From Gregory Burr, fisheries resource supervisor: September is a terrific month to start fishing for brook trout and landlocked salmon again. In the beginning of the month anglers will still need to go deep. For trout in the small ponds, anglers will find fish in the middle layer, also called the thermocline, which is usually located between 13 and 18 feet down. In the larger lakes, anglers trolling for salmon will need to go down between 25 and 35 feet. But in the later part of the month the days and nights will get cooler and so will the surface waters of area lakes and ponds.This means that trout and salmon will start prowling along the shorelines as well as the top layers of the water column. I find when the water temperatures reach down into the lower 60s you can shallow troll or cast with bright colored lures such as orange or chartreuse Rapalas or colorful flies like the Woods special or the Montreal and have great trout action. For salmon you can use the standard salmon rigging like copper Mooselook Wobblers or DB Smelts. With lakes that have young alewives schooling in the shallows, lures like a small silver Rapala will work, as will small gray ghost streamer flies.
Remember many trout and salmon waters close to fishing at the end of September so this may be your last chance to fish them in the 2020 open-water season.
From Kevin Dunhm, fisheries resource supervisor: East Grand Lake in Danforth, Forest City Township., Orient, and Weston has historically been a destination for fall salmon fishing in the region. Many a fine, feisty salmon have been boated on this 16,000-acre lake in Septembers past. Pleasant Lake in Island Falls is another historically fast-action salmon water come September. Both East Grand Lake and Pleasant Lake have very good boat access, though caution is warranted while motoring through the shallow section from the launch into the main lake at Pleasant. A recent fishery survey we conducted at Upper Togue Pond in T2 R9 WELS, at the entrance to Baxter State Park, yielded some hefty white perch in the 14-inch range. Across the road is Lower Togue Pond which has been producing some good splake fishing this summer with several being caught in the 17- to 18-inch range. Both Upper and Lower Togue Ponds have hand-carry, small boat access, and a 10-horsepower limit on outboard motors.
Outlook on the season and fall fishing tips: Cooler water temperatures of September trigger many fish, especially salmonids such as trout and salmon, to increase activity and expand their range in preparation for spawning. Not only are the decreasing water temperatures bringing fish closer to the surface, but fish readying for spawning will begin moving into shallower water as well. For salmonids try fishing in shallower than normal water as well as closer to shore than usual during sunrise and sunset and you may just catch more fish.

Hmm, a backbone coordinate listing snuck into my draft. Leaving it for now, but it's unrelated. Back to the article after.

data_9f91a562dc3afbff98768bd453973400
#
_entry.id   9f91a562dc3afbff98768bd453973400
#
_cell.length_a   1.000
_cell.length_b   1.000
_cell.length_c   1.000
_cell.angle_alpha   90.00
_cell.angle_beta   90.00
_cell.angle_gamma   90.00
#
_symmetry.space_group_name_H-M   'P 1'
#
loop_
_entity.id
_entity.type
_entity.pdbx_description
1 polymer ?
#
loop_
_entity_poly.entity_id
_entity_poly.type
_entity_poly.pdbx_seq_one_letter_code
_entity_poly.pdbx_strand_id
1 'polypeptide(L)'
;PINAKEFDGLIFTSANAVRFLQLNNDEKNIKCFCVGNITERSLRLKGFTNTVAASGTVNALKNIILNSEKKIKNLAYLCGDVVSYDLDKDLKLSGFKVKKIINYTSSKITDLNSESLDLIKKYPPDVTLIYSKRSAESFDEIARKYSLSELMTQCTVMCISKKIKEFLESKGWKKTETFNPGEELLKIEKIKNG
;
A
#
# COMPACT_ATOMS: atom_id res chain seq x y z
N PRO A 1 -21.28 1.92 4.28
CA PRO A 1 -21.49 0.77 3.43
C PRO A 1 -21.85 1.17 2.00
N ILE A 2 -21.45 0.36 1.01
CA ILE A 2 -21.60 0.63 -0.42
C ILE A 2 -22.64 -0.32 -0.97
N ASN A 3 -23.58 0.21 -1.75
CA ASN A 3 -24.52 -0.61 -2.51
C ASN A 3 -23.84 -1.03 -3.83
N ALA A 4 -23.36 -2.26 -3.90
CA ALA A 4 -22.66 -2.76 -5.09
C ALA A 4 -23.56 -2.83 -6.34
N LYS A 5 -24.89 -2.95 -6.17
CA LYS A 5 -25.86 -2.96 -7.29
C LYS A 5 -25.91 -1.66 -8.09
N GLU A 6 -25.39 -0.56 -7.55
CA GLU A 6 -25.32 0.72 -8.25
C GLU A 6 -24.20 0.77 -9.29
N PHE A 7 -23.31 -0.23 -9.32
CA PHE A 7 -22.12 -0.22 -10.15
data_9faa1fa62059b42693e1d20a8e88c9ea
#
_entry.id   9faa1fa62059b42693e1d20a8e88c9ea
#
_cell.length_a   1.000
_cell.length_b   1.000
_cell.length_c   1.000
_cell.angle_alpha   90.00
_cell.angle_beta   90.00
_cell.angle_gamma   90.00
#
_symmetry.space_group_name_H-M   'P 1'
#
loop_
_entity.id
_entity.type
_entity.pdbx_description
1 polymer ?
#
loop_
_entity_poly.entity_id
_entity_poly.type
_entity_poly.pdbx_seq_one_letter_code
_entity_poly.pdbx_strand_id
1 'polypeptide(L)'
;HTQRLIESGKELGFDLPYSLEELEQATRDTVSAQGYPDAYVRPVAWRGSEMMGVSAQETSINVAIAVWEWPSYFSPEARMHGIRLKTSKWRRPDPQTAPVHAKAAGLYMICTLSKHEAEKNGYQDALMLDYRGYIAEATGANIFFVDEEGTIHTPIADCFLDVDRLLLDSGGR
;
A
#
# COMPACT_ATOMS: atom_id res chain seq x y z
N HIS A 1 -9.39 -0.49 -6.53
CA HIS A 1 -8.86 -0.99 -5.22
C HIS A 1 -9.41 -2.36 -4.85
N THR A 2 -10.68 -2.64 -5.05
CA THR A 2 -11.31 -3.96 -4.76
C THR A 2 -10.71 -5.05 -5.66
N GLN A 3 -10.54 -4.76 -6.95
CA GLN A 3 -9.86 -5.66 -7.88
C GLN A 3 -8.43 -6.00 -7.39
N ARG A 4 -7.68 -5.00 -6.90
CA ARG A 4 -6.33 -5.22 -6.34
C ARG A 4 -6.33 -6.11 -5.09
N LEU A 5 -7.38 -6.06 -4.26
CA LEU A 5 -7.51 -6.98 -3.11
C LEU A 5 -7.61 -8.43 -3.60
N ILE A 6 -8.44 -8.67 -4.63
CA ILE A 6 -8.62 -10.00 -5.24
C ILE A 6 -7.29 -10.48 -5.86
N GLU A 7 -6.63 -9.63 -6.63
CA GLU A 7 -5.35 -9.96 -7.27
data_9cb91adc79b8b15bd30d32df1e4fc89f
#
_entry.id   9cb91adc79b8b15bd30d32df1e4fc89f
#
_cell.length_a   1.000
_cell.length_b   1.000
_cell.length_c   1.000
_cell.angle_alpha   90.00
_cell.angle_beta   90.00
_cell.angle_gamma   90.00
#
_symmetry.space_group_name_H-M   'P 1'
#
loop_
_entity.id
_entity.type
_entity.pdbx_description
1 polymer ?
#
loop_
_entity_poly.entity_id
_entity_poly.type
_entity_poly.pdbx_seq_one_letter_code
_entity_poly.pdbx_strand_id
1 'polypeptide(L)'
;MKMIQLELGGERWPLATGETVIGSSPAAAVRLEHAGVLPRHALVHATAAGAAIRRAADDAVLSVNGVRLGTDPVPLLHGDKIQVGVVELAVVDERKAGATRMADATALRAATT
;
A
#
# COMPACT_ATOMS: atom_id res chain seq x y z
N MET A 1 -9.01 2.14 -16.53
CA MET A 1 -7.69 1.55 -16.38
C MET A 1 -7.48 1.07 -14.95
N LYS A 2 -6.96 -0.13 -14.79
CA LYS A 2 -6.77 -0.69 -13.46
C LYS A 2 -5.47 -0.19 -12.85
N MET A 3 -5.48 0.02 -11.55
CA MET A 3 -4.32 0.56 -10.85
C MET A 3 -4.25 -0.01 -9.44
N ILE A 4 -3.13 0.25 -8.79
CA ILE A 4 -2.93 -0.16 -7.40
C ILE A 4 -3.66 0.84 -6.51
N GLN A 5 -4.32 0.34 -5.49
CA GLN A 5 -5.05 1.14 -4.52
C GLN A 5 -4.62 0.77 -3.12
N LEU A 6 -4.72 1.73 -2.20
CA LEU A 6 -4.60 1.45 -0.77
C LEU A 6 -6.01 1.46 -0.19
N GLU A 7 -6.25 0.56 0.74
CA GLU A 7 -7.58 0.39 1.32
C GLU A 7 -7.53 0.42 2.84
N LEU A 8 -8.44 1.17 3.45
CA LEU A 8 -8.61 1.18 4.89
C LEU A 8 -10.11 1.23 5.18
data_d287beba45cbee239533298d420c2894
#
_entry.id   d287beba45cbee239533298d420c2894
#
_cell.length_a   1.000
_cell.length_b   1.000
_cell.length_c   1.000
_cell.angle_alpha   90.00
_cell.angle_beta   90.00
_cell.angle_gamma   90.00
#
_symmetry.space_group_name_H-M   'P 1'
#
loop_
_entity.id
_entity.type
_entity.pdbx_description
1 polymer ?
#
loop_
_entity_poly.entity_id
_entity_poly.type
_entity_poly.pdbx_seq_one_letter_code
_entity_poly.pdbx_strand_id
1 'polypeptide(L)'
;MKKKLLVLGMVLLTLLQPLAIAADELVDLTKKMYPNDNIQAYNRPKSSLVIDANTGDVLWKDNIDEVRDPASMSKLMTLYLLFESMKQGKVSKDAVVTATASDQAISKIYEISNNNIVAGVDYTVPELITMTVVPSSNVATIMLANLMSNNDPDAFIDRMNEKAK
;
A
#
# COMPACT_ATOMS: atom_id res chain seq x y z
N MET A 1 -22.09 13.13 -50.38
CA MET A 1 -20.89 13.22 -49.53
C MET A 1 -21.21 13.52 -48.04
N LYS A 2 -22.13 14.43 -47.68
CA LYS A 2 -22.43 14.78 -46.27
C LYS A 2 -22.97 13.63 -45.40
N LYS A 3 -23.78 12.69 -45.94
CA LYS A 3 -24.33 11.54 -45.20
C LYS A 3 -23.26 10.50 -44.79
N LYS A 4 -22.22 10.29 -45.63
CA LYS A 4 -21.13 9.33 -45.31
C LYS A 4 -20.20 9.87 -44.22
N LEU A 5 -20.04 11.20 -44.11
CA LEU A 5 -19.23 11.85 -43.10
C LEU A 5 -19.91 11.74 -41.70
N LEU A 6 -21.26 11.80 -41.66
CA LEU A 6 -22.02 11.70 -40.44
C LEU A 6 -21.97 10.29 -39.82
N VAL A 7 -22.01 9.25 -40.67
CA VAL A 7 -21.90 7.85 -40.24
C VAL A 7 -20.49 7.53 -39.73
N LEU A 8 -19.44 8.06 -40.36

Fish River Lakes Region
From Frank Frost, fisheries resource supervisor: After a hot, dry summer, northern Maine is getting some reprieve now with cool temperatures and some rain that might bring waterways up to normal levels. This bodes well for late season brook fishing. Our region in northern Maine has an estimated 7,000 miles of flowing water with abundant brook trout in much of this resource.
Places to go: Captain Ambrose Bear Stream (formerly B Stream) in Houlton, Littleton and Hammond; Presque Isle Stream in Presque Isle, Chapman, and T10R3 WELS; and Rocky Brook in T19R12 WELS and T18R12 WELS.
Fishing tip: North Maine Woods has an abundance of flowing water to fish late season. I mentioned one above, Rocky Brook, but throughout the 3.5 million acres there are thousands of miles of rivers, brooks and streams to fish. After a brutally hot and dry summer, some trout populations have certainly declined. The waters that fared the best through this tough time are those with good groundwater sources that would have kept water temperatures low enough for trout survival until cooler fall weather arrived. Also, do some research by looking at aerial photos before venturing out; those waterways with good buffering from nearby forest management activity likely did well. Avoid waters where recent cutting activity has removed vegetation up to or very close to the water.